Track:

JavaScript and Beyond: The Future of the Frontend

Location: Windsor, 5th flr.

Day of week: Tuesday

The frontend is where customers are. That’s why the frontend is the most important part of the application for frequent change and learning. As the software industry grasps this, we’re placing more emphasis on strong tools for development for the browser. This track covers some of these, emphasizing how JavaScript languages and ecosystems are stronger, in speed of both creation and staying readable under frequent change. From types to tests and dependency management, the serious development is in the front end.

Track Host:
Jessica Kerr
Polyglot Functional Developer on the JVM

Jessica Kerr is a developer of development systems. She works remotely from St. Louis, for Atomist, where she writes automations and automation infrastructure in TypeScript, Clojure, and whatever else is needed. She is a back-end developer who believes the front-end is most crucial. Jessica speaks at conferences in the US and Europe; find her online as @jessitron.

10:35am - 11:25am

by Jamund Ferguson
JS Architect @PayPal

This talk is a candid and entertaining look at challenges facing node.js app developers in 2018. Reflecting on experiences building PayPal’s Send Money app we’ll look at how we respond to memory leaks, server crashes and bugs that only seem to reproduce on production. I’ll also address how to keep up with the ever-changing JavaScript ecosystem.

With those challenges as the backdrop this talk will focus on techniques and patterns we’ve grown to depend on including: Typed JavaScript,...

11:50am - 12:40pm

by Chris Biscardi
Product Engineer @Honeycomb

In this talk we will cover how to drive API development forward with the data model as the source of truth using the GraphQL Schema Definition Language. In typical REST approaches, UI development is often blocked on APIs and API development is hampered by not knowing how clients are using the API. With a GraphQL approach the data model is the shared point of communication separating the implementation details of the endpoint from the implementation details of...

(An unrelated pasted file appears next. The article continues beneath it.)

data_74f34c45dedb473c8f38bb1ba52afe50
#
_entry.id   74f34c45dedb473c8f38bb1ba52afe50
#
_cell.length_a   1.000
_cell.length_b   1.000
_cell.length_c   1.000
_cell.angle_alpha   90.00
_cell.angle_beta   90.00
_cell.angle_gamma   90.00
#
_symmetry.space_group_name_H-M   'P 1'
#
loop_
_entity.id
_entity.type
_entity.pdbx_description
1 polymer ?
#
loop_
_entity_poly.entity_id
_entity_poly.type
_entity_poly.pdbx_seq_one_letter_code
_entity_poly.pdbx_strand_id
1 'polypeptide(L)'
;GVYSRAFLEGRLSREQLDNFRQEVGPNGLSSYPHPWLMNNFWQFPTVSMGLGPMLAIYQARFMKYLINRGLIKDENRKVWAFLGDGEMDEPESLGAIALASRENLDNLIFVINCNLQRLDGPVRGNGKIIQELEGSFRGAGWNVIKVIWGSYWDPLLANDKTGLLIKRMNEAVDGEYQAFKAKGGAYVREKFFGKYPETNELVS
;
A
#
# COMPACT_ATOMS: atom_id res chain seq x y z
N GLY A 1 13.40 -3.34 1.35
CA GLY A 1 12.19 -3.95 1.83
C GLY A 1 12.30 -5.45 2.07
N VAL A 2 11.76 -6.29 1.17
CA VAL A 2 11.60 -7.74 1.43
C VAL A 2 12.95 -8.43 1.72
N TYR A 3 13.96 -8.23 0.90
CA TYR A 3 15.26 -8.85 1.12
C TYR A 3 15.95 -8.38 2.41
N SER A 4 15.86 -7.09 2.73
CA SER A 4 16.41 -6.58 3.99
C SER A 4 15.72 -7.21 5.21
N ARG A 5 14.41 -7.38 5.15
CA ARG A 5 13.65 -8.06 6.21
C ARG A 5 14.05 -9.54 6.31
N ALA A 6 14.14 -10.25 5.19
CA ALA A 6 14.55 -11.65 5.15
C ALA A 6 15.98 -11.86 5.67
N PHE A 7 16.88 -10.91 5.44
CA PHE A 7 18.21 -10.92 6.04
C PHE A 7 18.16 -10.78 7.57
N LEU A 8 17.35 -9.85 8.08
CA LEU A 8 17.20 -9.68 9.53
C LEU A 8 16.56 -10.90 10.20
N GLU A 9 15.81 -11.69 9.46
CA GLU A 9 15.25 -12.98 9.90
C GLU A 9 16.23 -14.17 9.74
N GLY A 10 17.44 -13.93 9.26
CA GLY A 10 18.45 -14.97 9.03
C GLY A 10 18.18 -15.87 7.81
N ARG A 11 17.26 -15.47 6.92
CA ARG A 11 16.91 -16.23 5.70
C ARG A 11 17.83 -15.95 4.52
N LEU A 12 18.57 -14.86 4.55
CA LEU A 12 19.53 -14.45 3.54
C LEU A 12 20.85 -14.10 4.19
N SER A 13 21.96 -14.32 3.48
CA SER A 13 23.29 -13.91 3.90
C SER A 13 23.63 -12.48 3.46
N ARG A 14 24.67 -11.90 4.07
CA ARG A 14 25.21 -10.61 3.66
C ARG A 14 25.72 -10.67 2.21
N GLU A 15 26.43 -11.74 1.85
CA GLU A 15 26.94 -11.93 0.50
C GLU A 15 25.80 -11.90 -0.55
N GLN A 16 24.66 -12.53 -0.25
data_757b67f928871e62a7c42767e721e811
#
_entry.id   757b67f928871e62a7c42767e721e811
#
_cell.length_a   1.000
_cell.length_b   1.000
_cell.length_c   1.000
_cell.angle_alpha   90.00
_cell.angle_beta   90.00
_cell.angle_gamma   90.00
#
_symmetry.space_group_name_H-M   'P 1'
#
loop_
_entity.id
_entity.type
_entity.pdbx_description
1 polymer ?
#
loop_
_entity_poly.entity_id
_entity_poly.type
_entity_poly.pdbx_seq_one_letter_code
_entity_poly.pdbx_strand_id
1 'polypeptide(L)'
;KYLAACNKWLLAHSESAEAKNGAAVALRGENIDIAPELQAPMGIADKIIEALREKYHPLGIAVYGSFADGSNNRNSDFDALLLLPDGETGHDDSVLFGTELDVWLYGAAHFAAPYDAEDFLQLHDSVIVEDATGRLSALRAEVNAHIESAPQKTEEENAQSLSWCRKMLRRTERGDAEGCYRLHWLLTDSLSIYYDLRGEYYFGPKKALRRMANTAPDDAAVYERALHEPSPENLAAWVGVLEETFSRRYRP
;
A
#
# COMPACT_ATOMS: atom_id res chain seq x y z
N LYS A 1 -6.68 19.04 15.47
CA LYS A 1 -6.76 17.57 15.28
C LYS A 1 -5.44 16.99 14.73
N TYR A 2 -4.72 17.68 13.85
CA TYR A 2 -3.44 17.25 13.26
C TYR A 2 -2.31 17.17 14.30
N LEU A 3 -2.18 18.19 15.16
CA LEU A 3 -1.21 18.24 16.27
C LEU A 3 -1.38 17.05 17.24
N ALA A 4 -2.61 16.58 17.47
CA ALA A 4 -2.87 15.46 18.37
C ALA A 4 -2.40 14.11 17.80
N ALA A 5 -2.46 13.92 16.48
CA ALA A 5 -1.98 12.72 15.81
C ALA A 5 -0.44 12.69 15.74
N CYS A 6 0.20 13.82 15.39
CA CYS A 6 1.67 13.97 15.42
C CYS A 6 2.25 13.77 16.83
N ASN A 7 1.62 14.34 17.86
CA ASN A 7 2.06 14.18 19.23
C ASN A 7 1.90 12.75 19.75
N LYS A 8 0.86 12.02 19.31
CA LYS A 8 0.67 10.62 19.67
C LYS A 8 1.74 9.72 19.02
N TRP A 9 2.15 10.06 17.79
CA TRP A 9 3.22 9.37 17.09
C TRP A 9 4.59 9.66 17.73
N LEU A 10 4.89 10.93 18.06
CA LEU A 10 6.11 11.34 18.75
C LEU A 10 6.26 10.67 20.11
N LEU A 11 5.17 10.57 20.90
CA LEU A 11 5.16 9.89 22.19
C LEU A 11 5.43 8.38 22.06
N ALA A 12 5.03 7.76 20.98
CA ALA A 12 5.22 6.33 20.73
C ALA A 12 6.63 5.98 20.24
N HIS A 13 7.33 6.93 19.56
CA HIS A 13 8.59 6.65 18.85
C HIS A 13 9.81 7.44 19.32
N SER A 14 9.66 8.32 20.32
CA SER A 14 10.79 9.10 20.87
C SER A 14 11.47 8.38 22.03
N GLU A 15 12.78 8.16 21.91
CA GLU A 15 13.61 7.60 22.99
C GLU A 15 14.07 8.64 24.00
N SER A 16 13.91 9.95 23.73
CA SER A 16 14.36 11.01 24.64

1:40pm - 2:30pm

by Katie Fenn
Software Engineer @npm

The npm website has some catching up to do. It began as the homepage for a fledgling open source project and it has grown to become the foremost resource for over 600,000 packages in the npm registry. It now needs to keep up with the expectations of modern users and evolve into something better.
This talk uncovers the process of architecting the new npmjs.com website, and examines how the changing landscape of development tooling has shaped it...

2:55pm - 3:45pm

by Colin Eberhardt
Technology Director @Scott_Logic

JavaScript brought interactivity to the web more than 20 years ago, and despite numerous challengers, it is still the only language supported by browser. However, as those 20 years have passed we've moved from adding a little interactivity to largely static sites, to creating complex JavaScript-heavy single page applications. Throughout this journey, the way we use JavaScript itself has also changed. Gone are the days of writing simple code snippets that are run...

4:10pm - 5:00pm

by Emily Nakashima
Engineer @Honeycomb & Co-Organizer of the AndConf Code Retreat / Unconference

Observability isn't just for backends. Client-side javascript applications are the original distributed systems software: real-time, heavily cached, single-paged, asynchronous, multi-domain, with polyglot persistence layers and cascading dependencies and always running massive amounts of JS. So what can we borrow from backend observability practices, in order to better understand our users and how they really experience our applications?  How can we get our...

5:25pm - 6:15pm

Tracks